One of the more common solutions these days is the use of smaller calibers. One of the more popular calibers has been the 9mm. Several manufacturers chamber their sub-3-inch 1911 pistols in this caliber. It requires some scaling down, but it has proven to be an excellent caliber for this platform. Some have tried the .40 S&W with varying success.
One of the latest to enter this arena, and one with great promise is the Wilson Combat Super Sentinel. Chambered in .38 Super it brings full bore 9mm velocities to a truly compact 1911 pistol.
As a long time competitor Bill Wilson is well aware of the advantages of the 38 Super. It is a fantastic caliber for 1911 pistols with 4-inch barrels in either steel or aluminum frames. With a very fast recoil impulse it is fast on target and incredibly accurate. It is a bit snappier than the 9mm, but is actually easier to control. It remains the choice of many top end competitors for just that reason. The higher velocities allow them to make major categories and the fast cycling time keeps the pistol on target.
Understanding the need for a truly compact line of 1911 pistols Bill Wilson introduced the Sentinel line. These are sub-compact pistols designed from the ground up for deeper concealment, lightweight, and complete reliability. The first of these pistols were chambered in 9mm, a proven cartridge in pistols with short barrels. Given his experience with the .38 Super caliber it only seemed logical to try it in this platform.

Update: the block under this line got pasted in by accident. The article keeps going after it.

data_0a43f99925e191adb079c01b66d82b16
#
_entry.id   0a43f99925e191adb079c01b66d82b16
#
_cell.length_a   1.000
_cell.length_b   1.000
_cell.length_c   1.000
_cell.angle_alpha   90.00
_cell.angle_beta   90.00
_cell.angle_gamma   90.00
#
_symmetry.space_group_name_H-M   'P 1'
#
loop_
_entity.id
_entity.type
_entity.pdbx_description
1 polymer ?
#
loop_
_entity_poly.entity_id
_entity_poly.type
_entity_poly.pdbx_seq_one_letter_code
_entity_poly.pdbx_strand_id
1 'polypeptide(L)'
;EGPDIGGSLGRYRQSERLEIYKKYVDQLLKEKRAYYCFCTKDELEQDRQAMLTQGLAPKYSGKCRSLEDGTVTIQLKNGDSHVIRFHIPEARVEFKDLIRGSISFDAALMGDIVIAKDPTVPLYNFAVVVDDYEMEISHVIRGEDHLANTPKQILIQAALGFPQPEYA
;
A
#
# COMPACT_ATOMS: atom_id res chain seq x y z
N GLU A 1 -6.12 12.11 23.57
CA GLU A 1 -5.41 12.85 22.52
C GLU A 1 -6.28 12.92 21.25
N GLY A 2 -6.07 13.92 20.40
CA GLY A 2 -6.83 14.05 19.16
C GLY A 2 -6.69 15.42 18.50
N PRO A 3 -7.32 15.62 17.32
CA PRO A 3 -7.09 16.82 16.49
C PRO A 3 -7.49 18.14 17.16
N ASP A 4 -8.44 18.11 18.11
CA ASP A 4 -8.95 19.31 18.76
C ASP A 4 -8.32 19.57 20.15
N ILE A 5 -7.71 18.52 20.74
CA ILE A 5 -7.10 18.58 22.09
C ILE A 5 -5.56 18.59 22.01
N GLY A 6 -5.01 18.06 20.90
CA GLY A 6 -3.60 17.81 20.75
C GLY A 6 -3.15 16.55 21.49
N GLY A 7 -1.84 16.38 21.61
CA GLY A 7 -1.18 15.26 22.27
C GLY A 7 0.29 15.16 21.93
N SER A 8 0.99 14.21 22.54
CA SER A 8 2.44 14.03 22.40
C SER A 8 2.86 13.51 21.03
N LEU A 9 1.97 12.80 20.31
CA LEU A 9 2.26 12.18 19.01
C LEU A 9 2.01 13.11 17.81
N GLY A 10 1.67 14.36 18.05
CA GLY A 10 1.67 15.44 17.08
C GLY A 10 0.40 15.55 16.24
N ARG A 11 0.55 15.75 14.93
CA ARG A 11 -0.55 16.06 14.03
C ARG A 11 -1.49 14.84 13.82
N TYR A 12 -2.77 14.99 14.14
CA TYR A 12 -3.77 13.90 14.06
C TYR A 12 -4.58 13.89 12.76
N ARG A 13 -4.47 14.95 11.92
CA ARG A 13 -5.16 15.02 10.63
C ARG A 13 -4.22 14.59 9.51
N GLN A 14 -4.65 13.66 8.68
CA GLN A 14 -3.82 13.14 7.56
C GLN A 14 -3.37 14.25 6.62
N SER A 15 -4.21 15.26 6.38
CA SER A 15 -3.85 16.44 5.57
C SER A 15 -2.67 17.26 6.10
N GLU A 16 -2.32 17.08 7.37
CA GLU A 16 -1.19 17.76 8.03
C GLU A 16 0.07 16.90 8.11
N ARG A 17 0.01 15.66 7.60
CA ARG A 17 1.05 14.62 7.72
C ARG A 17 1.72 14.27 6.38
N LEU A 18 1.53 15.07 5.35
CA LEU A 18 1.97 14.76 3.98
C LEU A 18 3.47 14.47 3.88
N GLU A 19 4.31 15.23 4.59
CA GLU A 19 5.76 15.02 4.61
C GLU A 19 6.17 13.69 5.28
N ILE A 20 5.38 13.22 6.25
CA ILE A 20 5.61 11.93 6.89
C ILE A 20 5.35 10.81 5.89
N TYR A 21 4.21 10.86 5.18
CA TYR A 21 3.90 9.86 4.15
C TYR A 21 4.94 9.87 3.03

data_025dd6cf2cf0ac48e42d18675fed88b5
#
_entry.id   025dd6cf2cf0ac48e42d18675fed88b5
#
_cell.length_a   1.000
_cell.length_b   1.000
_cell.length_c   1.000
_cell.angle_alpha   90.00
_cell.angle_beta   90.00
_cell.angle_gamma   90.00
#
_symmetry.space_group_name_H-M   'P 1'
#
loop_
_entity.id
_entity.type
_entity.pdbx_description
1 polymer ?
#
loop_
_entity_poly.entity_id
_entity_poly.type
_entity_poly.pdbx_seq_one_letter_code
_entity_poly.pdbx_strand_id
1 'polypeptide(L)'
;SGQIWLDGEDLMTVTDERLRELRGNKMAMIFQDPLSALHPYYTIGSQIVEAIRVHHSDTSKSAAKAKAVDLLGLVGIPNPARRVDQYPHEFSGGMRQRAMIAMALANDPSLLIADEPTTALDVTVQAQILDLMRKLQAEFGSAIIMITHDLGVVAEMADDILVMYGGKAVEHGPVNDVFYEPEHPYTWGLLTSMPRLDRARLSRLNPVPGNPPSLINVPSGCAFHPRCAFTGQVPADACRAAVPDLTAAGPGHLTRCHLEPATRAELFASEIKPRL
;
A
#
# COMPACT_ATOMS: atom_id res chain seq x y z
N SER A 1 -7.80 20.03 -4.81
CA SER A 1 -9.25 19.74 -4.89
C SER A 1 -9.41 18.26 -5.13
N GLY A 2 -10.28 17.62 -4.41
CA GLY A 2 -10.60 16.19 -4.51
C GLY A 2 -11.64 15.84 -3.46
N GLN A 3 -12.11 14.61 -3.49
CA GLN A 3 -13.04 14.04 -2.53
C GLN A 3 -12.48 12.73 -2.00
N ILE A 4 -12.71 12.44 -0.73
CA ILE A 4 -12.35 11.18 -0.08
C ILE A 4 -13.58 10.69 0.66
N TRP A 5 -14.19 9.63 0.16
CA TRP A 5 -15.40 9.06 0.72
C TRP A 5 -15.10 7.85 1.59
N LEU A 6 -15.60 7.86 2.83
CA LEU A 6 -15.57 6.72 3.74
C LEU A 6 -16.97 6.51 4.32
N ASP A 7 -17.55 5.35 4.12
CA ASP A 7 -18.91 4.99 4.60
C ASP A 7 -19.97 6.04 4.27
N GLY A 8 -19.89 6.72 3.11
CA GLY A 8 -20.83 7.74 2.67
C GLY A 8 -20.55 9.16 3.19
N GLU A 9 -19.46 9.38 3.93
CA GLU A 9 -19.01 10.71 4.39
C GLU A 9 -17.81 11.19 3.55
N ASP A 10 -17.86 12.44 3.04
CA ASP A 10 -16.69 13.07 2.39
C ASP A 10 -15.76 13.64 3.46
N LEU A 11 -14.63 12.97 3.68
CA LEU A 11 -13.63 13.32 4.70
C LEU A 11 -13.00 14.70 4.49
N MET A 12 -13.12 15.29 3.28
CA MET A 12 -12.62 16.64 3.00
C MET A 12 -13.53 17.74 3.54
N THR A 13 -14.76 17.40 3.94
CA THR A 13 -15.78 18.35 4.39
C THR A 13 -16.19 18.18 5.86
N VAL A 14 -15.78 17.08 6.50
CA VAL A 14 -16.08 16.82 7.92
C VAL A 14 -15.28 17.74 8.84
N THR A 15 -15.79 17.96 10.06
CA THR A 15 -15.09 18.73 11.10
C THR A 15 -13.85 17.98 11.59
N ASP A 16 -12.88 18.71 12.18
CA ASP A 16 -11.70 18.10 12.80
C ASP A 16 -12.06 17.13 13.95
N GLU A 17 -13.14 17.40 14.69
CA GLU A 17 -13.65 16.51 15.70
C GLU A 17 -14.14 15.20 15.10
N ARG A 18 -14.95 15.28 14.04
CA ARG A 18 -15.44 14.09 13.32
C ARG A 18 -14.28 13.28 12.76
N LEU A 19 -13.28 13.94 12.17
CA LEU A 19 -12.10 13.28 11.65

Starting with the Sentinel aluminum frame the Super Sentinel is mated to a 3.5-inch carbon steel slide. This frame is 0.5 inches shorter than a compact frame and includes 30-lines-per-inch checkering on a high cut frontstrap. It contains a crisp and predictable trigger measuring 3.5 to 3.75 pounds. A high-ride beavertail safety is used as well as a tactical thumb safety. The magazine well is shaped and contoured to facilitate accurate magazine changes. It is topped off with a set of G10 Starburst grips.
Using a 3.6-inch Match grade barrel, it is carefully hand-fitted to the slide. It is a coned barrel with a fluted barrel and chamber as an optional upgrade. The top of the slide is grooved to deflect glare. Wilsonâ€™s Battlesights with a fiber optic front sight are used. A full-length guide rod and reverse plug are installed to increase accuracy and reliability. Elite Tactical magazines designed for the Sentinel are provided that hold eight rounds of ammunition. Coated in Armor-Tuff and placed in a Wilson Combat Nylon case the Super Sentinel is a powerful pistol in a small package.